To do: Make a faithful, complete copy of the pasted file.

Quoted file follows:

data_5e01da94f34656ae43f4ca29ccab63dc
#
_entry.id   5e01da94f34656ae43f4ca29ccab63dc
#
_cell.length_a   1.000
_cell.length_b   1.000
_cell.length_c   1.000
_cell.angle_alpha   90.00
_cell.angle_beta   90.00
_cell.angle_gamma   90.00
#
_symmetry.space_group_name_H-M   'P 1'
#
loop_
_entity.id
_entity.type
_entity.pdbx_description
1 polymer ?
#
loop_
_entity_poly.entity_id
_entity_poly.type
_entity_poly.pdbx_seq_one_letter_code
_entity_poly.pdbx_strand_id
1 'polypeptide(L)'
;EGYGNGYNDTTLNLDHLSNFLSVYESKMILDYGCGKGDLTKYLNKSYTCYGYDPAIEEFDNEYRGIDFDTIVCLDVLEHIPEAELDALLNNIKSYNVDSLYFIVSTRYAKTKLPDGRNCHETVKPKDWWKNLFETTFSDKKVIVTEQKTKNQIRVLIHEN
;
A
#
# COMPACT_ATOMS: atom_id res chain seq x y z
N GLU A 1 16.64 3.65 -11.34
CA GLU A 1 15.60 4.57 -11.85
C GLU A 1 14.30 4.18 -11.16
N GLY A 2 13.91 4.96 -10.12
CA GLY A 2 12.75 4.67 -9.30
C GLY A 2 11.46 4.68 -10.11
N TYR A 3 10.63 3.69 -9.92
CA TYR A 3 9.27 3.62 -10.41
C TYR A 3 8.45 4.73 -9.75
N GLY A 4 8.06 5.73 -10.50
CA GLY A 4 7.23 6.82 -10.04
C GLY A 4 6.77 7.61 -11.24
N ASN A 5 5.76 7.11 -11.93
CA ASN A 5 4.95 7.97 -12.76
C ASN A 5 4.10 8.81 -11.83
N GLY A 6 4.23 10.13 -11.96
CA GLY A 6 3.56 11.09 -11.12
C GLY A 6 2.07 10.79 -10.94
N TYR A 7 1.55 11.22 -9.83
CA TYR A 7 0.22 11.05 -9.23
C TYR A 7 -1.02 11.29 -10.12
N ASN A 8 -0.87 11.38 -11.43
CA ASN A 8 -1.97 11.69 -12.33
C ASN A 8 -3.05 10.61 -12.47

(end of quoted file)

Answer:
data_5e01da94f34656ae43f4ca29ccab63dc
#
_entry.id   5e01da94f34656ae43f4ca29ccab63dc
#
_cell.length_a   1.000
_cell.length_b   1.000
_cell.length_c   1.000
_cell.angle_alpha   90.00
_cell.angle_beta   90.00
_cell.angle_gamma   90.00
#
_symmetry.space_group_name_H-M   'P 1'
#
loop_
_entity.id
_entity.type
_entity.pdbx_description
1 polymer ?
#
loop_
_entity_poly.entity_id
_entity_poly.type
_entity_poly.pdbx_seq_one_letter_code
_entity_poly.pdbx_strand_id
1 'polypeptide(L)'
;EGYGNGYNDTTLNLDHLSNFLSVYESKMILDYGCGKGDLTKYLNKSYTCYGYDPAIEEFDNEYRGIDFDTIVCLDVLEHIPEAELDALLNNIKSYNVDSLYFIVSTRYAKTKLPDGRNCHETVKPKDWWKNLFETTFSDKKVIVTEQKTKNQIRVLIHEN
;
A
#
# COMPACT_ATOMS: atom_id res chain seq x y z
N GLU A 1 16.64 3.65 -11.34
CA GLU A 1 15.60 4.57 -11.85
C GLU A 1 14.30 4.18 -11.16
N GLY A 2 13.91 4.96 -10.12
CA GLY A 2 12.75 4.67 -9.30
C GLY A 2 11.46 4.68 -10.11
N TYR A 3 10.63 3.69 -9.92
CA TYR A 3 9.27 3.62 -10.41
C TYR A 3 8.45 4.73 -9.75
N GLY A 4 8.06 5.73 -10.50
CA GLY A 4 7.23 6.82 -10.04
C GLY A 4 6.77 7.61 -11.24
N ASN A 5 5.76 7.11 -11.93
CA ASN A 5 4.95 7.97 -12.76
C ASN A 5 4.10 8.81 -11.83
N GLY A 6 4.23 10.13 -11.96
CA GLY A 6 3.56 11.09 -11.12
C GLY A 6 2.07 10.79 -10.94
N TYR A 7 1.55 11.22 -9.83
CA TYR A 7 0.22 11.05 -9.23
C TYR A 7 -1.02 11.29 -10.12
N ASN A 8 -0.87 11.38 -11.43
CA ASN A 8 -1.97 11.69 -12.33
C ASN A 8 -3.05 10.61 -12.47